No panic as Hawkeyes insist on minuscule margin from 5-0 to 3-2

Chris Cuellar

IOWA CITY, Ia. — Panic and outrage stayed outside Iowa’s Football Operations Center on Tuesday.

Players and head coach Kirk Ferentz expressed disappointment about defeats in two of the past three weeks, including last Saturday’s sloppy 38-31 loss to Northwestern, but calmly insisted the Hawkeyes (3-2, 1-1 Big Ten) weren’t down and out.

Their best case: Remember last season’s perfect regular season and eventual Rose Bowl berth? Well, that was almost 3-2 through five games, too.

“Winning and losing tends to be a really fine line,” Ferentz said. “And when you’re winning, things get magnified a little bit, and some of the things that you’re not really doing well get overlooked.

“Conversely, when you come up on the short end, the things that you don’t do well really tend to be more magnified.”

Iowa’s early struggles this season have been highlighted by North Dakota State and Northwestern, both home losses to double-digit underdogs in seemingly unfamiliar fashion. Even the rugged Sept. 24 conference win at Rutgers felt revealing.

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Time to freak out? Not for experienced Hawkeyes ahead of Saturday’s important Big Ten West clash at Minnesota (3-1, 0-1).

“If you look at it closely, we could have easily been 3-2 last year,” Iowa senior receiver Riley McCarron said.

“The Wisconsin game we won 10-6 and we also needed Marshall’s (Koehn) game-winning field goal against Pitt. We’re a couple plays away from being 5-0 this year, too.”

Like McCarron recalled, the Hawkeyes needed a 57-yard field goal as time expired to top the visiting Panthers in Week 3 of the 2015 campaign. North Dakota State reversed that script with a kick of its own last month.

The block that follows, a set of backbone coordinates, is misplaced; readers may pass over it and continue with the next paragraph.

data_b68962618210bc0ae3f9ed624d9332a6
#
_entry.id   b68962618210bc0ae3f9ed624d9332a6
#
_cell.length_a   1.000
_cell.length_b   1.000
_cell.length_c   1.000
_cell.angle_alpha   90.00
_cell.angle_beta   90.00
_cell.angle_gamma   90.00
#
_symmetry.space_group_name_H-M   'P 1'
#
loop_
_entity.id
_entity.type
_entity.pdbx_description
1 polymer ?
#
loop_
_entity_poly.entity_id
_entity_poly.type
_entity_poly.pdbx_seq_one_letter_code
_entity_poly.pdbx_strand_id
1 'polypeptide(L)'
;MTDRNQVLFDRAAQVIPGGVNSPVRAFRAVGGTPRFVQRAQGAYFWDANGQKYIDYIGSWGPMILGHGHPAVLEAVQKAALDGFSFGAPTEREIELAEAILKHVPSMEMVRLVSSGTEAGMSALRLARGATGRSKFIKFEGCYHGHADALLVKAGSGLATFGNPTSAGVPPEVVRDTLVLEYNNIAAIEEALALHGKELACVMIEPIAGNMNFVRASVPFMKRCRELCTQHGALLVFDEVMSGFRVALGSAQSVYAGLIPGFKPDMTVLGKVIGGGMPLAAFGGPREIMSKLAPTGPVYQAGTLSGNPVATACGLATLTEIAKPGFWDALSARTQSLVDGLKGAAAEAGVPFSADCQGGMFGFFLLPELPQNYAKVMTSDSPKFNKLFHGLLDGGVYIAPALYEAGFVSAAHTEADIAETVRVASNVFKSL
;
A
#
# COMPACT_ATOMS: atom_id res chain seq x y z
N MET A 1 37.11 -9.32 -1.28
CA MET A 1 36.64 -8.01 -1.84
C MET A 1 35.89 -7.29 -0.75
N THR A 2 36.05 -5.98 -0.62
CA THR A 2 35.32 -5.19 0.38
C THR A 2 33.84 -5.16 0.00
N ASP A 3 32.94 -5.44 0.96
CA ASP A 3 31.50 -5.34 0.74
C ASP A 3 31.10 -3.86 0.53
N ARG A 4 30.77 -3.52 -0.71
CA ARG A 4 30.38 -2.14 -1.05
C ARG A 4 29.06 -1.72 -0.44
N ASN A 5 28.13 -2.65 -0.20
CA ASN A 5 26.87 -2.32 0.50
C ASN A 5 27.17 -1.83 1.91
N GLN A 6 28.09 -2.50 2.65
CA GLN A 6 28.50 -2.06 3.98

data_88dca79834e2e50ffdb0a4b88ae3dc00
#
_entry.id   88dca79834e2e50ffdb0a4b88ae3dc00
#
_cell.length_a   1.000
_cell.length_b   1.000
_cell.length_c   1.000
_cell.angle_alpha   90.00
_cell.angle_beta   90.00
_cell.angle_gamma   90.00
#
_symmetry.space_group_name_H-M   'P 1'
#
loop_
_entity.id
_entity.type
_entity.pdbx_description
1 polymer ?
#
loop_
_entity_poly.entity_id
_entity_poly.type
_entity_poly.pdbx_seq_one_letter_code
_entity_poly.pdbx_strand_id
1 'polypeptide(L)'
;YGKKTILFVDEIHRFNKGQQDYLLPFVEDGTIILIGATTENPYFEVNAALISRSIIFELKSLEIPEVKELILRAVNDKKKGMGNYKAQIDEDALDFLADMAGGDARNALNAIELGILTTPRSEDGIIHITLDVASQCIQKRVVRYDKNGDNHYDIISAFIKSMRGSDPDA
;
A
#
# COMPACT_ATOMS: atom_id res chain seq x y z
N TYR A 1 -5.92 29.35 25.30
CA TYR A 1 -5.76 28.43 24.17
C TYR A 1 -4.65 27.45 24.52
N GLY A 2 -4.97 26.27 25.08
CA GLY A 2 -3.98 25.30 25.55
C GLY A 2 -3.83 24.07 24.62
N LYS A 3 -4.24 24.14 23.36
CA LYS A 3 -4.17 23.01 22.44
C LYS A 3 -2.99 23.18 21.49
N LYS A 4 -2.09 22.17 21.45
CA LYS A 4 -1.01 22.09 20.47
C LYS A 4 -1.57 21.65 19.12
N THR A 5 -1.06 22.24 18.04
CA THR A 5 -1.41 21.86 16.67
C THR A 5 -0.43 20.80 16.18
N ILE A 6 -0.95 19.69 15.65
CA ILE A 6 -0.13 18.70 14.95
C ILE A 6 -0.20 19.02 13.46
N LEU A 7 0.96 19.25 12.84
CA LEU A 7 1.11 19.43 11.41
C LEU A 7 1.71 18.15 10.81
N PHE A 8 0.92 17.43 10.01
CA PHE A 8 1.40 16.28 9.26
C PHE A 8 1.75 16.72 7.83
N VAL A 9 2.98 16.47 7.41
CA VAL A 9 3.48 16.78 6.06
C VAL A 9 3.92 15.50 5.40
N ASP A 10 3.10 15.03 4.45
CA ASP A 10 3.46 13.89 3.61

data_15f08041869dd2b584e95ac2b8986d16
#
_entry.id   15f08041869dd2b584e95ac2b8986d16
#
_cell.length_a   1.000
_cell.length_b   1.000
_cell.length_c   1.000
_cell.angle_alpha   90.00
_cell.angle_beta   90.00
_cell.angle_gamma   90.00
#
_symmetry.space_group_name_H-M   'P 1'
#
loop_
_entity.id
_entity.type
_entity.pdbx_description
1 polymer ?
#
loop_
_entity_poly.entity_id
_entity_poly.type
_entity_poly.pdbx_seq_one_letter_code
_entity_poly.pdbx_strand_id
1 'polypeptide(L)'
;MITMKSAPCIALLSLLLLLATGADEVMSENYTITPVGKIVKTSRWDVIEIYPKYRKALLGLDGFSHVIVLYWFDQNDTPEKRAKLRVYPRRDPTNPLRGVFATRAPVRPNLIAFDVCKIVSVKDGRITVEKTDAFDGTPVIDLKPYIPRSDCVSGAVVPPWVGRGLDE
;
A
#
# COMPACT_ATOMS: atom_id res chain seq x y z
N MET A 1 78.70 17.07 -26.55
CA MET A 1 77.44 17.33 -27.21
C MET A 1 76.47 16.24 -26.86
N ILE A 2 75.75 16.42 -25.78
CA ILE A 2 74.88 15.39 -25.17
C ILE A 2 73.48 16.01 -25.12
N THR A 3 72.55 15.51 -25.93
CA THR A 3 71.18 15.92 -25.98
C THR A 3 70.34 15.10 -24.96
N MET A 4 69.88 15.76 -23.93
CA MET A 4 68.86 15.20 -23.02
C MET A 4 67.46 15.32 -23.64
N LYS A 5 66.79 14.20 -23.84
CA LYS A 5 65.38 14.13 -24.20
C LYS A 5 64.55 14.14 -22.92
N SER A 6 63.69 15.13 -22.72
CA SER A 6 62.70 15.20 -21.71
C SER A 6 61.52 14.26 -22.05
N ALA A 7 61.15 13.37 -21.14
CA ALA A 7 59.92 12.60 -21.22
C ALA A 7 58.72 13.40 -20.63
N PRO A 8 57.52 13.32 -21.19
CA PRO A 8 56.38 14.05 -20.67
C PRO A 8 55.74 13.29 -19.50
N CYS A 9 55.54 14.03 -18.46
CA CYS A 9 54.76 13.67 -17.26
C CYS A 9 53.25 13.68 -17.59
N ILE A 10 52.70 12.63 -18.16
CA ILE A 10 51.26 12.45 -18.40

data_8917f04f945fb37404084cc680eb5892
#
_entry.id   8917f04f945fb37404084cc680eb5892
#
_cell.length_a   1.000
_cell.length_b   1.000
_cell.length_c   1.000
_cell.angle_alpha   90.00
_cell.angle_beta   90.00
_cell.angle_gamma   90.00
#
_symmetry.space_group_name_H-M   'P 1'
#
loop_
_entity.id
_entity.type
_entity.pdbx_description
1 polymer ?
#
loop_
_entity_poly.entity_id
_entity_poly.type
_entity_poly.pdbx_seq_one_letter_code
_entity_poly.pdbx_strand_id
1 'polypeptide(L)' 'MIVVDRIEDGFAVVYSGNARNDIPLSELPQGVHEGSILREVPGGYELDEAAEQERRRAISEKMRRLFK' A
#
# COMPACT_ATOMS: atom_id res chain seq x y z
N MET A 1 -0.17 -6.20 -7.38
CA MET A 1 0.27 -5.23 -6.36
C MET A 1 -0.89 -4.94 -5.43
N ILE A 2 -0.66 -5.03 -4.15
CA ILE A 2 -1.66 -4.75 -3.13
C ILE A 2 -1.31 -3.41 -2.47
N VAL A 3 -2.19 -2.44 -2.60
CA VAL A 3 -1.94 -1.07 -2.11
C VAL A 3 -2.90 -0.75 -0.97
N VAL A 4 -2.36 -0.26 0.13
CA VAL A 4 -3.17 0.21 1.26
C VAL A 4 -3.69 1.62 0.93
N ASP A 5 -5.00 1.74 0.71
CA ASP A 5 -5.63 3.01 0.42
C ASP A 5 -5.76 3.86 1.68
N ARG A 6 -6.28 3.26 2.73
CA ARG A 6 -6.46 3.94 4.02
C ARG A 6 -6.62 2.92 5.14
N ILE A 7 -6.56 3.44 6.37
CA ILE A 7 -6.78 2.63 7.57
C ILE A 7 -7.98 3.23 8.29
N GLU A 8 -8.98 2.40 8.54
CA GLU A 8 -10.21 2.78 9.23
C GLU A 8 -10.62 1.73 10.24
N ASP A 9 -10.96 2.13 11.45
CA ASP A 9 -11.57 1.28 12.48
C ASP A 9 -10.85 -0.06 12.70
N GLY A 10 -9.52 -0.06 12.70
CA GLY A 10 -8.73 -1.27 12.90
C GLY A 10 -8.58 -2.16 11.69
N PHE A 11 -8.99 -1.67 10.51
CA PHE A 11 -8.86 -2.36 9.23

And the close win over Wisconsin came despite Iowa’s 77 yards passing and a scoreless second half. That fifth win from last season was swapped for a Big Ten loss last week.

“We don’t need any huge changes,” McCarron said. “We just need to come out and focus on what we need to do to pick up a win.”

Fans might disagree with that assessment from the replacement of injured top target Matt VandeBerg, but his teammates also feel the fixes Iowa needs are on the micro level.

“We’ve just got to learn from our mistakes,” Iowa linebacker Ben Niemann said. “I don’t think we’re making continuous mistakes over and over again. It’s just communication, being in our gaps, following assignments. It’s not the same guy messing up over and over.”

Macro changes midseason usually involve personnel or schemes, something Ferentz has historically avoided. The 18th-year head coach is still focused on refinement with the talent on-hand.

“Our issue is just playing more consistently,” Ferentz said. “All 11 guys being where they’re supposed to be on a given play. And then you have to execute the fundamentals ... We’re not clicking on all cylinders, clearly.”

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It may sound repetitive, yet each Hawkeye trotted out to the media on Tuesday remembered a missed opportunity or specific play from the previous Saturday. One good play, then one bad one. Two drives starting with false start penalties. Even botched blocks they want back.

“Some players have off days,” Iowa left guard Boone Myers said when asked about left tackle Cole Croston. “I’m not saying he did. He played really well for most of the game. I made mistakes too. I got beat. James got beat. Everyone got beat. That’s what we need to work on.”

Stacking up Iowa’s smaller problems can make them look more comprehensive. Just see Iowa’s ranking in total offense: 110th out of 128 teams in FBS. Yet Ferentz is still focused on the little things, and his players are following suit. Like a deep incomplete pass to Jerminic Smith one snap before quarterback C.J. Beathard threw a game-sealing interception to Northwestern.

“It was a well-conceived play: The timing was good, execution was good, but we were off a couple inches,” Ferentz said, while extending his arms for an invisible catch past the podium.

“That’s really kind of what we’re talking about.”

The Hawkeyes believe the solutions can come. It would help their cause if they started arriving Saturday at TCF Bank Stadium.